Oscar Isaac Bridges the Distance Between Show Me a Hero and Star Wars

From the mayor’s office to an X-wing. Photo: Brigitte Lacombe

When an actor has a breakout performance, as Oscar Isaac did in 2013’s Inside Llewyn Davis, you suddenly expect to see him everywhere. Isaac’s great accomplishment, however, has been that we never see him doing the same thing twice. He ended 2014 with A Most Violent Year, in which he played a struggling heating-oil entrepreneur in ’80s New York — about as far from Llewyn Davis, the ’60s folksinger, as you can imagine. His jam-packed 2015 has included a scene-stealing role as a tech billionaire in Ex Machina and, now, Show Me a Hero, a six-hour HBO mini-series from The Wire’s David Simon, which premieres August 16 and in which Isaac plays Nick Wasicsko, the onetime real-life mayor of Yonkers, embroiled in a fight over segregated housing. And, oh, by the way, he’ll end this year in an X-wing — as Poe Dameron in the new Star Wars film you may have heard something about. Not to damn Isaac, 36, with hyperbolic praise, but he’s done it while combining a stylistic flexibility and consistent intensity that recall a young Al Pacino. “What was great about the Llewyn Davis situation is that it opened the door to a variety of different characters,” he says. “It’s not like suddenly I was being asked to do one thing: singing with a beard.” If you happen to have noticed Isaac in one of his earlier standout supporting roles — as the sleazy pimp Blue Jones in Sucker Punch, say, or as the sleazier thug Standard in Drive — you may have worried back then about his being typecast as an ethnically flexible heavy. Instead, Isaac has reached that magical place in an actor’s career where “it’s more about what do I say no to as opposed to what do I say yes to.” This combination of versatility and popularity has put him in the unlikely position of being able to answer a question few humans are qualified to address: What’s it like to fly an X-wing? “It can be nauseating. I don’t recommend eating before going into an X-wing cockpit,” he says, “but it’s really, really fun.”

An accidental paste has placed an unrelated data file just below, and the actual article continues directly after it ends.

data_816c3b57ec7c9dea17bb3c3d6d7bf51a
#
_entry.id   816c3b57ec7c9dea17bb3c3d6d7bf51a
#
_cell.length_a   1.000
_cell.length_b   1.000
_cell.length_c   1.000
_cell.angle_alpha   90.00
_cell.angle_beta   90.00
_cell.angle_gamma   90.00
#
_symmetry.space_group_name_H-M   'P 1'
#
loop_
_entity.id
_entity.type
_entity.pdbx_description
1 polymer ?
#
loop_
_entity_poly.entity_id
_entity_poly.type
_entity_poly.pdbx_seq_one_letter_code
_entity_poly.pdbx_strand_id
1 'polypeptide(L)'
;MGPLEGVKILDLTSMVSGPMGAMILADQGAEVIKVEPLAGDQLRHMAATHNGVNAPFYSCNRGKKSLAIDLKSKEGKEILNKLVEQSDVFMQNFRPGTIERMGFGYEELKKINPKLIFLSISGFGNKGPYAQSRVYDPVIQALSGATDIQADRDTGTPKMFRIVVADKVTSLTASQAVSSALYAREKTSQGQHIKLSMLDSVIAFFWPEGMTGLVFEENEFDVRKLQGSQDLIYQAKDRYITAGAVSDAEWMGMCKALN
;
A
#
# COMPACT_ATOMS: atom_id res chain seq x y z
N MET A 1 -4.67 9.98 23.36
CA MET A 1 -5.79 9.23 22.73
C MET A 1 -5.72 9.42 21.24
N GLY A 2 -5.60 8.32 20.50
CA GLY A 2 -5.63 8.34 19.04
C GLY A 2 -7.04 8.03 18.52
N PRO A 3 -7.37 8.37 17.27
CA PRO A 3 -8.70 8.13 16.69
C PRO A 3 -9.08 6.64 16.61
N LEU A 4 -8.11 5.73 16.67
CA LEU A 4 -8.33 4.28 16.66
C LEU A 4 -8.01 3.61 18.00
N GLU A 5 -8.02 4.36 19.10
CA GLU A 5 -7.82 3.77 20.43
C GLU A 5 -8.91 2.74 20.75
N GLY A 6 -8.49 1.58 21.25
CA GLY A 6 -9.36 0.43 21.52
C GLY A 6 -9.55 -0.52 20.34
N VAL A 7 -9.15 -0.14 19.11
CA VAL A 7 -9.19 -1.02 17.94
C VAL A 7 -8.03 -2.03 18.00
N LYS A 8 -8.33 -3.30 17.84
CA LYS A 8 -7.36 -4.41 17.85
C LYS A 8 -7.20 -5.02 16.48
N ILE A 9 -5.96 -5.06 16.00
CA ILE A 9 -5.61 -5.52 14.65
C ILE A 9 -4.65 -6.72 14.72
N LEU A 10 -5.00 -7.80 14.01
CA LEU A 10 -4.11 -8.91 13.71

*This article appears in the August 10, 2015 issue of New York Magazine.

Oscar Isaac, From Show Me a Hero to Star Wars